Publish Your Data Models!

This post is written by Claes Wikstr√∂m. Apart from being one of our founders, and currently one of the driving forces in our NCS development, “Klacke” (which is the name he actually responds to) is also an Erlang hacker at large.

Consider the case that you are assigned the task to integrate with some software northbound of a router, a switch or any type of network device.

How do you find what the device can do? It’s easy to do a MIB walk using an SNMP client, but you cannot get hold of the MIBs that the device is actually implementing without contacting the equipment vendor.

Sometimes, the vendor has the MIBs on an FTP server with public access, sometimes not. (This feels pretty 1995 by the way). Sometimes the vendor doesn’t even publish the MIBs, this can be either out of negligence or on purpose. Maybe the vendor tries to sell integration services itself. Sometimes the vendor has gone out of business, or maybe you buy a 10 year old device on Ebay, and the vendor doesn’t even consider you to be a customer.

Regardless, the problem of finding the MIBs, and the right version of the MIBs according to revision of the software on your device is very real. Integrators are sometimes forced to guess (or experiment) on the version of the MIBs on the device. SNMP has no mechanism of conveying this information.

In stark contrast to the above mentioned mess, we can see how NETCONF/YANG has tackled and solved the problem. RFC 6022 “YANG Module for NETCONF Monitoring” has the solution which is the ability of a NETCONF client to query the device for the YANG models. Let’s look at an overview on the hello capability exchange between a NETCONF client and a NETCONF server.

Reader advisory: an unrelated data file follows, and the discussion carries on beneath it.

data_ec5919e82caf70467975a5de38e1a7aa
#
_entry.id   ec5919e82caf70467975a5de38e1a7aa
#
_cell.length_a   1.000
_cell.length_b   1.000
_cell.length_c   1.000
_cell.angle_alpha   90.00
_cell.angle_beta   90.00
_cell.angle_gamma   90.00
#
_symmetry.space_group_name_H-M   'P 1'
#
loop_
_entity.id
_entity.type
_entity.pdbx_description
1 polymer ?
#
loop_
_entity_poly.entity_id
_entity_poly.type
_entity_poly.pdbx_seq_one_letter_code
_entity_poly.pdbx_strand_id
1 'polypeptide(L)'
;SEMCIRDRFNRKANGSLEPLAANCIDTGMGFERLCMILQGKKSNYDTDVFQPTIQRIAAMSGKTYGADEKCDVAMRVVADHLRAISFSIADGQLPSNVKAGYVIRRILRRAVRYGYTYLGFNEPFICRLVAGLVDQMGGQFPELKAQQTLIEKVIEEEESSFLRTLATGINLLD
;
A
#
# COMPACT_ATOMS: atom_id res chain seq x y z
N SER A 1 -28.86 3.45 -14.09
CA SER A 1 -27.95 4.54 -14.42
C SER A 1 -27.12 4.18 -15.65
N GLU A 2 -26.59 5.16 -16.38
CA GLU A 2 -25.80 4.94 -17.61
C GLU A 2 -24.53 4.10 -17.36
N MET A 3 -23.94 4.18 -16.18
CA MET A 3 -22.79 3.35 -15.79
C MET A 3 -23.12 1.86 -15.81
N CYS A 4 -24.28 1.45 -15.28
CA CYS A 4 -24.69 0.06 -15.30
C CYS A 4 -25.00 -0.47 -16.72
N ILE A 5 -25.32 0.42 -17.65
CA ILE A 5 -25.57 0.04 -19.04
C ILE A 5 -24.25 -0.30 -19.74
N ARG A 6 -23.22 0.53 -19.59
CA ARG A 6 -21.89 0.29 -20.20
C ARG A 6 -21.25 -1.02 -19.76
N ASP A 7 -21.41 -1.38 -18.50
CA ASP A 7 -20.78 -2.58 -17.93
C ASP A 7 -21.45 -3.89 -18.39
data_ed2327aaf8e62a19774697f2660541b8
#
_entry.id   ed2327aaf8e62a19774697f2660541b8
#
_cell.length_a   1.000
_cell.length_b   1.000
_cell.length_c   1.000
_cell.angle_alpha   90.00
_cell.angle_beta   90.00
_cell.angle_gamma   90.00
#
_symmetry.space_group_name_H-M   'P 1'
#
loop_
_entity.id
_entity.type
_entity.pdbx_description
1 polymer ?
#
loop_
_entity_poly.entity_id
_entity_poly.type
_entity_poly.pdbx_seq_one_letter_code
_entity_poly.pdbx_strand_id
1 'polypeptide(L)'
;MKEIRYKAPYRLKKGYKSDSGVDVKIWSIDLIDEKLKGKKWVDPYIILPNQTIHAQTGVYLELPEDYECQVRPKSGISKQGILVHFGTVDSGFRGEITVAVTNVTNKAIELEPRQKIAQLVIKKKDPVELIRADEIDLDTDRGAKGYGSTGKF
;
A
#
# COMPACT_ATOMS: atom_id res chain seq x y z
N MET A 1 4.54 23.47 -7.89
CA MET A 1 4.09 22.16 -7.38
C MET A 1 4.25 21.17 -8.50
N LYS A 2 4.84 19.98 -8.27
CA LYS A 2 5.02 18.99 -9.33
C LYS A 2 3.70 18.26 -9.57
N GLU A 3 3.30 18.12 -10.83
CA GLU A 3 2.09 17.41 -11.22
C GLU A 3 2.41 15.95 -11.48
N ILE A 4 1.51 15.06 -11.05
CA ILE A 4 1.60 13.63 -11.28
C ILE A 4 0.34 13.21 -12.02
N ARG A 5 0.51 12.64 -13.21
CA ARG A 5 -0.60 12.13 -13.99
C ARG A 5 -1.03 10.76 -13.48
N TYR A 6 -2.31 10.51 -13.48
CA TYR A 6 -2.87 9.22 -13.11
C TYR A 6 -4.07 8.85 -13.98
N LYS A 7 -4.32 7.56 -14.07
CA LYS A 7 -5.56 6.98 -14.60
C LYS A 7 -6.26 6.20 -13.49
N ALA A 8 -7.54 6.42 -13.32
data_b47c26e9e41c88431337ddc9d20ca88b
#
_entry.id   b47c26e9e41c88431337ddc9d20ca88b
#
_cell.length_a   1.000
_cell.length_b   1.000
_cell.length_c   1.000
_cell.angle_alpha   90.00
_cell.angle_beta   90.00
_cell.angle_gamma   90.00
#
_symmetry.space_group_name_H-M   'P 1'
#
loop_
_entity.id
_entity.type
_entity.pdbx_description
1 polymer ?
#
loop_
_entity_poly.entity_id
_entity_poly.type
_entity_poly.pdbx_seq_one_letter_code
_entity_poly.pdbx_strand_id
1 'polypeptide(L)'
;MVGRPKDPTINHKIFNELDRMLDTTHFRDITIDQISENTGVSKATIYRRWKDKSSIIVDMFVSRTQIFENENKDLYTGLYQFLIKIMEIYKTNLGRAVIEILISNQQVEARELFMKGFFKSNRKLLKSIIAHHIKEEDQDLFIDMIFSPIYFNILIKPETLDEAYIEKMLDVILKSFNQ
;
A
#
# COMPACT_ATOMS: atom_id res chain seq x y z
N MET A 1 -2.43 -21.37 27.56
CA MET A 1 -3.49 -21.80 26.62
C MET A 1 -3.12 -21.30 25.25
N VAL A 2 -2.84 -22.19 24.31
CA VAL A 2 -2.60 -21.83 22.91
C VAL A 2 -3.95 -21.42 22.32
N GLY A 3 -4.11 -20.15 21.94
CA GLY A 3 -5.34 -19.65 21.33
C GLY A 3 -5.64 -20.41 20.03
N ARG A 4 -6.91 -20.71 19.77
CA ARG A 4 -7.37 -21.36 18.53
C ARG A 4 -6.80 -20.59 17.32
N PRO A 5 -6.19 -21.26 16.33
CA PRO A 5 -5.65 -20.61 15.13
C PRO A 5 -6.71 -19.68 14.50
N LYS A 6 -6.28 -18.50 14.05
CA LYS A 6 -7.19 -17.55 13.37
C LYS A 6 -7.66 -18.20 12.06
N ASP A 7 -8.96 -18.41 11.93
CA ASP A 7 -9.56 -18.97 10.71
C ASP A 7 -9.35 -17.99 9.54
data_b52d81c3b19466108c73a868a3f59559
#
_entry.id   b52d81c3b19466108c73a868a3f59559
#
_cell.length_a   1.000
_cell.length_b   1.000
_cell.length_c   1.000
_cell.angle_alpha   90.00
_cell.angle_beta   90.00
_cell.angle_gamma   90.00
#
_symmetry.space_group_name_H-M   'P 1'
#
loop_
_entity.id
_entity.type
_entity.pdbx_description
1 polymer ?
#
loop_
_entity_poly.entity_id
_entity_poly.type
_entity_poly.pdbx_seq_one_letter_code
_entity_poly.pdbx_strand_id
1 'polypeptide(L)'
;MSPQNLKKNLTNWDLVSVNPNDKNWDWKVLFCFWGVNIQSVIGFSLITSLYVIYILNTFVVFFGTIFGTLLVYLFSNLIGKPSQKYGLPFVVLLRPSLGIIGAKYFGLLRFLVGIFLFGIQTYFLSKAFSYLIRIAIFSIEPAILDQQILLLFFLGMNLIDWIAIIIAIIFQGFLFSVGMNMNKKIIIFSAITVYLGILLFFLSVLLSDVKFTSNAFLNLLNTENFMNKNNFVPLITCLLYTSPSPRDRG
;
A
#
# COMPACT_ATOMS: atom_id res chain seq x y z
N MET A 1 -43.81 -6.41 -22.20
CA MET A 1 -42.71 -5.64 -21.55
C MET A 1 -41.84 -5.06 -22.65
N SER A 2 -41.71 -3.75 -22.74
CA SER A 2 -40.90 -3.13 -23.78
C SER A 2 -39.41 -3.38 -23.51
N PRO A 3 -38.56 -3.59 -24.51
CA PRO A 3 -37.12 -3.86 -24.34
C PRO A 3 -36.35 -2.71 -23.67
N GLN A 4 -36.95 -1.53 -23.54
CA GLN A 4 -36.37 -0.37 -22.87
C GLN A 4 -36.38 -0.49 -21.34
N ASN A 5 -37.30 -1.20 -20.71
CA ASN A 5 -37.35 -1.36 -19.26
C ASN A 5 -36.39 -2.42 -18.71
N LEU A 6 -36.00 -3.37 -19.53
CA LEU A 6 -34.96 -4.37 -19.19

The client connects to the server and sends it’s hello message, the agent responds with the following content in the hello response message:


<hello xmlns="urn:ietf:params:xml:ns:netconf:base:1.0">
<capabilities>
<capability>
urn:ietf:params:netconf:base:1.1
</capability>
<capability>
urn:ietf:params:xml:ns:yang:ietf-netconf-monitoring?module=ietf-netconf-monitoring&revision=2010-10-04
</capability>
<capability>
http://tail-f.com/ns/example/dhcpd?module=dhcpd
</capability>
...

This hello exchange tells the manager that:

  • The server implements NETCONF base protocol version 1.1 as defined in RFC 6241
  • The server supports the RFC 6022¬†through the ietf-netconf-monitoring capability
  • The server implements a YANG module called dhcpd which is the one we are interested in here.

At this point, the manager can invoke the get-schema NETCONF operation that comes from the ietf-netconf-monitoring module to retrieve the schema (YANG module) of the dhcpd module.

The manager issues over the SSH channel:

<get-schema
xmlns="urn:ietf:params:xml:ns:yang:ietf-netconf-monitoring">
<identifier>dhcpd</identifier>
<format>yang</format>
</get-schema>
...

and will get the full YANG module text as a response from the agent:


<data
xmlns="urn:ietf:params:xml:ns:yang:ietf-netconf-monitoring">
<xs:schema xmlns:xs="http://www.w3.org/2001/XMLSchema">
module dhcp {
namespace "http://tail-f.com/ns/example/dhcpd";
prefix dhcpd;

import ietf-inet-types {
prefix inet;
}

Thus, this provides a mechanism for an integrator to retrieve all required information to integrate towards a device. The upsides for the NEPs to implement this are several:

  • An integrator doesn’t have to contact the vendor to integrate. Vendor saves time, integrator save time.
  • The integrator gets the modules and also the correct revision of the module. Errors are avoided.
  • The NEP vendor gets karma points and generally behaves as a good netizen.